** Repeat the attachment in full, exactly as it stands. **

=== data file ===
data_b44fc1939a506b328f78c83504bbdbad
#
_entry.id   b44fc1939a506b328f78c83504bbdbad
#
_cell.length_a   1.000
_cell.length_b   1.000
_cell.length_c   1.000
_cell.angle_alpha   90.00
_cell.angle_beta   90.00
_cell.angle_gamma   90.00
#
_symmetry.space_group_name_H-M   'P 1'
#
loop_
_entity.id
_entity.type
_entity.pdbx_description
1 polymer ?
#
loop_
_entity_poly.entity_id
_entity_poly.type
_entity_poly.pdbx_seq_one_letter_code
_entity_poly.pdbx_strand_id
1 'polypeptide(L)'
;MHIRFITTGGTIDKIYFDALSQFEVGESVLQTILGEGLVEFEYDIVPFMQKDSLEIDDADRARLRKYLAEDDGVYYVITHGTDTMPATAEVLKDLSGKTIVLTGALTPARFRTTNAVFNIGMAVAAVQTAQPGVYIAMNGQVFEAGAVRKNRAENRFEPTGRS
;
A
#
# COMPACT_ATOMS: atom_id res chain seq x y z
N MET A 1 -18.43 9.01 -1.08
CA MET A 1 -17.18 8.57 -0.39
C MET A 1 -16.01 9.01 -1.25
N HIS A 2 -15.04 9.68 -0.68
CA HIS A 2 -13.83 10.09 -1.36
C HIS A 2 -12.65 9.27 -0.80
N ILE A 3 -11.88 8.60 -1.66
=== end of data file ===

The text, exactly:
data_b44fc1939a506b328f78c83504bbdbad
#
_entry.id   b44fc1939a506b328f78c83504bbdbad
#
_cell.length_a   1.000
_cell.length_b   1.000
_cell.length_c   1.000
_cell.angle_alpha   90.00
_cell.angle_beta   90.00
_cell.angle_gamma   90.00
#
_symmetry.space_group_name_H-M   'P 1'
#
loop_
_entity.id
_entity.type
_entity.pdbx_description
1 polymer ?
#
loop_
_entity_poly.entity_id
_entity_poly.type
_entity_poly.pdbx_seq_one_letter_code
_entity_poly.pdbx_strand_id
1 'polypeptide(L)'
;MHIRFITTGGTIDKIYFDALSQFEVGESVLQTILGEGLVEFEYDIVPFMQKDSLEIDDADRARLRKYLAEDDGVYYVITHGTDTMPATAEVLKDLSGKTIVLTGALTPARFRTTNAVFNIGMAVAAVQTAQPGVYIAMNGQVFEAGAVRKNRAENRFEPTGRS
;
A
#
# COMPACT_ATOMS: atom_id res chain seq x y z
N MET A 1 -18.43 9.01 -1.08
CA MET A 1 -17.18 8.57 -0.39
C MET A 1 -16.01 9.01 -1.25
N HIS A 2 -15.04 9.68 -0.68
CA HIS A 2 -13.83 10.09 -1.36
C HIS A 2 -12.65 9.27 -0.80
N ILE A 3 -11.88 8.60 -1.66